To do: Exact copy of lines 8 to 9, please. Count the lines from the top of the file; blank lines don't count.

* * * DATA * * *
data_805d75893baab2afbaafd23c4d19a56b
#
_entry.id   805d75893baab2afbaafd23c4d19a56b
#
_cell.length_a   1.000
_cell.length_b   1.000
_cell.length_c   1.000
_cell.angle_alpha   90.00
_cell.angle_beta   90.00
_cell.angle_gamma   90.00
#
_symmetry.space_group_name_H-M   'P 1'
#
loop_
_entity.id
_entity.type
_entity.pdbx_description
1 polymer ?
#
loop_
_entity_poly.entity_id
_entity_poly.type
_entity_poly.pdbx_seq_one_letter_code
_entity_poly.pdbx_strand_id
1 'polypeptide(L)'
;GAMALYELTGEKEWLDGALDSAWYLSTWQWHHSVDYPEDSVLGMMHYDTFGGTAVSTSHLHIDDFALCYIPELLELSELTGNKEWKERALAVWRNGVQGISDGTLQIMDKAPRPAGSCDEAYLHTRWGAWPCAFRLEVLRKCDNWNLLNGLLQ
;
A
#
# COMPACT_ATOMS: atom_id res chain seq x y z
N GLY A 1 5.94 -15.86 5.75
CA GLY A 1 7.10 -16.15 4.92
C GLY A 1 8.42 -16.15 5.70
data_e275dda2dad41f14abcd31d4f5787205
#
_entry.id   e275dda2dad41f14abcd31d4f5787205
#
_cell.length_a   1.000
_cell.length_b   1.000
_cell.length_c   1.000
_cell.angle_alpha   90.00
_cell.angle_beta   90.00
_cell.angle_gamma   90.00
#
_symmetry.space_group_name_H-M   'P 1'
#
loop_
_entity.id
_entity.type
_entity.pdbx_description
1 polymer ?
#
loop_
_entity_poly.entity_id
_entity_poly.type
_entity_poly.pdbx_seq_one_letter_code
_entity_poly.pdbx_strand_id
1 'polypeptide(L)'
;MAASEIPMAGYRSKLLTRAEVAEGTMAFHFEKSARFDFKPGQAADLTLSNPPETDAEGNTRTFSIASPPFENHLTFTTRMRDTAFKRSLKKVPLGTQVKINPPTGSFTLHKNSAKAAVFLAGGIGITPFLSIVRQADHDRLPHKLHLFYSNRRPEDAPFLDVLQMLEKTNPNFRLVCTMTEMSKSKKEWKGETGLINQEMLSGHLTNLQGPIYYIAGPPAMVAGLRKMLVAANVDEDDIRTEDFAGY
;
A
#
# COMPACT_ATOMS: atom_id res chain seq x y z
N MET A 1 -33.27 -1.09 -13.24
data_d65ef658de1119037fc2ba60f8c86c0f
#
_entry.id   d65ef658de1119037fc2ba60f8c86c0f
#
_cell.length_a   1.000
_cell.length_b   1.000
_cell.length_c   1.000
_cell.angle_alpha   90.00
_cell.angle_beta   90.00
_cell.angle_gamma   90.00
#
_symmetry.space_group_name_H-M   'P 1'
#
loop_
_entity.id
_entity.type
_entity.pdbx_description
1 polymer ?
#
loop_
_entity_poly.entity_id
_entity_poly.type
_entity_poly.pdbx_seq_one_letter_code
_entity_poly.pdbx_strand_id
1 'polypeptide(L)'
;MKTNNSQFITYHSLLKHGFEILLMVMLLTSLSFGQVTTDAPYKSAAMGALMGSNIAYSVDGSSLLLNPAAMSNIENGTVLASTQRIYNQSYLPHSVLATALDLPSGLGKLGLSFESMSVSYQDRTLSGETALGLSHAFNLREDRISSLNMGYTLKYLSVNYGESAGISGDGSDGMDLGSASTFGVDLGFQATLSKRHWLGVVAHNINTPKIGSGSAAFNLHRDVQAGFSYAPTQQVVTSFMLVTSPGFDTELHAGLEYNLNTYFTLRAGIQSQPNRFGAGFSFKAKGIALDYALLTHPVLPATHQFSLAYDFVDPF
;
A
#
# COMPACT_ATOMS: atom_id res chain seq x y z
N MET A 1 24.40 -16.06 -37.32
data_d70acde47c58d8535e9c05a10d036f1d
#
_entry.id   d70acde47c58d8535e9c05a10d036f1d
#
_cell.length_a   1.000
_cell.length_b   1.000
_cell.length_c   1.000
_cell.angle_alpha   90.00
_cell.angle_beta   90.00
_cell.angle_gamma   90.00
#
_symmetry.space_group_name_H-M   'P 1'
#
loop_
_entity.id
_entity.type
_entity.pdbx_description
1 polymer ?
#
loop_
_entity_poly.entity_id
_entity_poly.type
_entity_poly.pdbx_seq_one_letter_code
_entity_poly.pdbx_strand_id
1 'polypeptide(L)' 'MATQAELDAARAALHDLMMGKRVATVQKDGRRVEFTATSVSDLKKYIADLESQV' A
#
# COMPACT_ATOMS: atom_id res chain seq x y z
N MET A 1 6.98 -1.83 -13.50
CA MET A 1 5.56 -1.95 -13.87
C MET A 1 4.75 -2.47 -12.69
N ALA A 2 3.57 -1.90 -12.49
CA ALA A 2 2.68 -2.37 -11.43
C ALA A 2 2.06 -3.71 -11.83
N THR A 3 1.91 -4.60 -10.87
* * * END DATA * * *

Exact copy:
_cell.angle_alpha   90.00
_cell.angle_beta   90.00